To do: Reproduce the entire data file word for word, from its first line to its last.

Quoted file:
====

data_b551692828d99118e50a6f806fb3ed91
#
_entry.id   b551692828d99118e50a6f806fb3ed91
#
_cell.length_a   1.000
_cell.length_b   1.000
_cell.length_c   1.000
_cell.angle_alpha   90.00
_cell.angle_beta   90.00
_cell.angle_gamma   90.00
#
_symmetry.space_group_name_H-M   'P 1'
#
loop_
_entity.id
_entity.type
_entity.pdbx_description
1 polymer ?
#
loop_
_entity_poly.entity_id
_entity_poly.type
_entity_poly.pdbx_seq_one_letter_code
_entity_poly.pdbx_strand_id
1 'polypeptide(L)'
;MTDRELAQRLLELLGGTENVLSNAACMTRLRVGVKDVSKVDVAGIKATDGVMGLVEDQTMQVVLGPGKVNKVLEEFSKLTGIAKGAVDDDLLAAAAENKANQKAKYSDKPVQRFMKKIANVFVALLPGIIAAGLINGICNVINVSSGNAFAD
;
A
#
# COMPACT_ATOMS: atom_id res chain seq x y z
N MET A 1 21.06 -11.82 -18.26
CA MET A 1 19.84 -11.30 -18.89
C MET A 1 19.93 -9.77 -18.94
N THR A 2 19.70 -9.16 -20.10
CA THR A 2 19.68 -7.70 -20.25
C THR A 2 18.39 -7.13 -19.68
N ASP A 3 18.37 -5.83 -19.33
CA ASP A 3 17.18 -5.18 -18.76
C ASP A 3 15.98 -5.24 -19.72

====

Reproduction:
data_b551692828d99118e50a6f806fb3ed91
#
_entry.id   b551692828d99118e50a6f806fb3ed91
#
_cell.length_a   1.000
_cell.length_b   1.000
_cell.length_c   1.000
_cell.angle_alpha   90.00
_cell.angle_beta   90.00
_cell.angle_gamma   90.00
#
_symmetry.space_group_name_H-M   'P 1'
#
loop_
_entity.id
_entity.type
_entity.pdbx_description
1 polymer ?
#
loop_
_entity_poly.entity_id
_entity_poly.type
_entity_poly.pdbx_seq_one_letter_code
_entity_poly.pdbx_strand_id
1 'polypeptide(L)'
;MTDRELAQRLLELLGGTENVLSNAACMTRLRVGVKDVSKVDVAGIKATDGVMGLVEDQTMQVVLGPGKVNKVLEEFSKLTGIAKGAVDDDLLAAAAENKANQKAKYSDKPVQRFMKKIANVFVALLPGIIAAGLINGICNVINVSSGNAFAD
;
A
#
# COMPACT_ATOMS: atom_id res chain seq x y z
N MET A 1 21.06 -11.82 -18.26
CA MET A 1 19.84 -11.30 -18.89
C MET A 1 19.93 -9.77 -18.94
N THR A 2 19.70 -9.16 -20.10
CA THR A 2 19.68 -7.70 -20.25
C THR A 2 18.39 -7.13 -19.68
N ASP A 3 18.37 -5.83 -19.33
CA ASP A 3 17.18 -5.18 -18.76
C ASP A 3 15.98 -5.24 -19.72